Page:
Dear Mr. Gates:
I agree with you on one crucial point: the decision by Judge Thomas Jackson in the government's antitrust case against Microsoft is a travesty of truth and justice. You were condemned for only one fundamental "sin"--the sin of being exceptionally successful.
Although I condemn unjust accusations against you and your company, I am quite disappointed in your attempted defense. In your public "Letter to Customers, Partners and Shareholders," you claim that you are motivated by the "most basic American values: serving customers, quality, integrity, partnering and giving to our communities." This defense not only is totally inadequate, but amounts to utter capitulation to your accusers. Let me explain why.
Your letter misrepresents the "basic American values." The fundamental value our country was founded on is: the right to one's own life -- which includes the right to one's own property. This means that you have the right to trade freely with others, neither forcing others to accept your terms nor being forced by others to accept theirs. And it includes the right to make a profit, as big a profit as you are able to earn in a free, unregulated market.
But if you accept the premise, which is implied by your letter, that you exist only to serve others, then you have surrendered at the very outset. If the existence of your superbly productive company can be justified only in terms of a duty to serve the "public interest," then the government--as the representative of that public and the definer of its indefinable "interests"--has the right to dictate to you the terms of your continued existence. It may claim the right to regulate your prices, your products, your contracts, and your methods of competing with your rivals. If you are only a servant of society, then nothing you do can be free of government controls.
I know what you are thinking: that it would be very impractical of the government to try to control your company, since the results of such control would be less innovation, higher prices, less competition, and worse customer service. This is true--but it is irrelevant. The government is not concerned, at root, with practical consequences. It is concerned primarily with making sure you concede its right to regulate everything you do. It wants you to acknowledge that Microsoft functions, not by right, but by permission. And by your acceptance of the role of servant, you have accepted your master's right to give you orders. This means that your property is not really yours and that the battle you are fighting is entirely on the government's terms--it is only about the nature and degree of the controls that it will impose upon you.
If an innocent man is put in jail, it is self-defeating for him to concede that the government has the right to incarcerate him, while complaining about the uncomfortable living conditions and the inordinate length of the sentence. What he has to struggle for is his inalienable right to be free.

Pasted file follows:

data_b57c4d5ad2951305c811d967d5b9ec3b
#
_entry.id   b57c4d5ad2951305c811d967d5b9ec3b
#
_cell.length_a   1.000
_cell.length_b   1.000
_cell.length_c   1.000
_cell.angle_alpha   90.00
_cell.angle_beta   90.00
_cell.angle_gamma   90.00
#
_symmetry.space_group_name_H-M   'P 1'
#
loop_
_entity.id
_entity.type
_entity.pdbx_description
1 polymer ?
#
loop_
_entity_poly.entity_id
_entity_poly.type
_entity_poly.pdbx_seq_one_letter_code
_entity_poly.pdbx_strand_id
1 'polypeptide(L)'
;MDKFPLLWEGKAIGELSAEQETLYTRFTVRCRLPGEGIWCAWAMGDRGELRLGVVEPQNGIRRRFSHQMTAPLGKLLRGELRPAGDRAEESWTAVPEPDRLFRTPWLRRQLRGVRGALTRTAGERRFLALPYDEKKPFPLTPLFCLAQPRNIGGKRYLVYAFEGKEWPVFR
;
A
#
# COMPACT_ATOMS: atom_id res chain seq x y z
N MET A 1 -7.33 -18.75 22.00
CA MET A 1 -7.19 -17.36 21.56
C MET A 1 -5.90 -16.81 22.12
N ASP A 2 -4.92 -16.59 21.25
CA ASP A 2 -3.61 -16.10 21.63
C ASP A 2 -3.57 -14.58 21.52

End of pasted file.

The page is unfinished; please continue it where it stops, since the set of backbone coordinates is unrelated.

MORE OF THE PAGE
That is precisely what you are failing to do.
Judge Jackson claims that you are monopolist. Why don't you respond that only the coercive power of government can create a monopoly--that a private monopoly is a contradiction in terms, since it has no power to forcibly suppress competition?
Jackson claims that you have the power to coerce your customers into buying your products. Why don't you reply that you have no power except that of voluntary trade--and that in a trade either party can refuse to do business?
Jackson claims that you harmed your customers by giving away your browser for free, thus preventing other companies from selling theirs. Why don't you tell Judge Jackson that you alone have the right to set the terms on which you make your products available to the public? Why don't you declare that the price you choose to place on your products is none of the government's business?
Why don't you categorically denounce the antitrust laws as egalitarian attempts to punish success as such?
The real motive of the government prosecutors is a desire to attack your right to act freely and to profit from your actions. They want to bring you down--because you have been so successful. The only way ultimately to defeat them is to assert proudly your right to your own existence--which means: the right to do business, not as a public servant but as an autonomous entity with inalienable rights.
Edwin A. Locke, a professor of management at the University of Maryland at College Park, is a senior writer for the Ayn Rand Institute in Irvine, California. The Institute promotes the philosophy of Ayn Rand, author of Atlas Shrugged and The Fountainhead.